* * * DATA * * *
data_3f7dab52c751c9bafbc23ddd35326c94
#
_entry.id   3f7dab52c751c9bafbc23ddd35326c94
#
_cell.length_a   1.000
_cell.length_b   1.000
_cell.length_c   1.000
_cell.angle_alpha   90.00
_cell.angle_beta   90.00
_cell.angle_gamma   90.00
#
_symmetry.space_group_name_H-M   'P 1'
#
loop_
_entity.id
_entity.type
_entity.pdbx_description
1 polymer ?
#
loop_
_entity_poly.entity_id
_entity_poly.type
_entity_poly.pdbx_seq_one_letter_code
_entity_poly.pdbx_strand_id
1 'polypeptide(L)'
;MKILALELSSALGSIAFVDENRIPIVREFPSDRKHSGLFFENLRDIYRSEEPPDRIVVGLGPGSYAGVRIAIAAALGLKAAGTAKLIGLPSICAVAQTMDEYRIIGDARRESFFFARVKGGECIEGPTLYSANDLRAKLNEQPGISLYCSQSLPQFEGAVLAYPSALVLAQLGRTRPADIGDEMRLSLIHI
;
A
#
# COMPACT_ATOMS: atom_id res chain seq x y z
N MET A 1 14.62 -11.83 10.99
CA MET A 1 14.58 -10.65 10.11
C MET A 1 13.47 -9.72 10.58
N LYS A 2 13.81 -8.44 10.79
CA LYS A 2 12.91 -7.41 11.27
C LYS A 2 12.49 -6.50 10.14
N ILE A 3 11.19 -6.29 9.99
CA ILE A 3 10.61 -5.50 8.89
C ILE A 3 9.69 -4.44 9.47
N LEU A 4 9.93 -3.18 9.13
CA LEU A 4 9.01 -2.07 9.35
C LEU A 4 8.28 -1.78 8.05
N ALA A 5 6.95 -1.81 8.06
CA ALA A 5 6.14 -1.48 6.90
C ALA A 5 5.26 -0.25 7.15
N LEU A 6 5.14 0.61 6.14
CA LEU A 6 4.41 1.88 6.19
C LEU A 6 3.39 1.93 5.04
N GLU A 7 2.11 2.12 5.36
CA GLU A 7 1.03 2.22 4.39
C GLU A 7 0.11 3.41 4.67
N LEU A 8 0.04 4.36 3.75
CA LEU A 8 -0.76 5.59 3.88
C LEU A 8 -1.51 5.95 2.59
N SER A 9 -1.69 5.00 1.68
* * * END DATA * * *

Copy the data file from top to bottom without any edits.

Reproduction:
data_3f7dab52c751c9bafbc23ddd35326c94
#
_entry.id   3f7dab52c751c9bafbc23ddd35326c94
#
_cell.length_a   1.000
_cell.length_b   1.000
_cell.length_c   1.000
_cell.angle_alpha   90.00
_cell.angle_beta   90.00
_cell.angle_gamma   90.00
#
_symmetry.space_group_name_H-M   'P 1'
#
loop_
_entity.id
_entity.type
_entity.pdbx_description
1 polymer ?
#
loop_
_entity_poly.entity_id
_entity_poly.type
_entity_poly.pdbx_seq_one_letter_code
_entity_poly.pdbx_strand_id
1 'polypeptide(L)'
;MKILALELSSALGSIAFVDENRIPIVREFPSDRKHSGLFFENLRDIYRSEEPPDRIVVGLGPGSYAGVRIAIAAALGLKAAGTAKLIGLPSICAVAQTMDEYRIIGDARRESFFFARVKGGECIEGPTLYSANDLRAKLNEQPGISLYCSQSLPQFEGAVLAYPSALVLAQLGRTRPADIGDEMRLSLIHI
;
A
#
# COMPACT_ATOMS: atom_id res chain seq x y z
N MET A 1 14.62 -11.83 10.99
CA MET A 1 14.58 -10.65 10.11
C MET A 1 13.47 -9.72 10.58
N LYS A 2 13.81 -8.44 10.79
CA LYS A 2 12.91 -7.41 11.27
C LYS A 2 12.49 -6.50 10.14
N ILE A 3 11.19 -6.29 9.99
CA ILE A 3 10.61 -5.50 8.89
C ILE A 3 9.69 -4.44 9.47
N LEU A 4 9.93 -3.18 9.13
CA LEU A 4 9.01 -2.07 9.35
C LEU A 4 8.28 -1.78 8.05
N ALA A 5 6.95 -1.81 8.06
CA ALA A 5 6.14 -1.48 6.90
C ALA A 5 5.26 -0.25 7.15
N LEU A 6 5.14 0.61 6.14
CA LEU A 6 4.41 1.88 6.19
C LEU A 6 3.39 1.93 5.04
N GLU A 7 2.11 2.12 5.36
CA GLU A 7 1.03 2.22 4.39
C GLU A 7 0.11 3.41 4.67
N LEU A 8 0.04 4.36 3.75
CA LEU A 8 -0.76 5.59 3.88
C LEU A 8 -1.51 5.95 2.59
N SER A 9 -1.69 5.00 1.68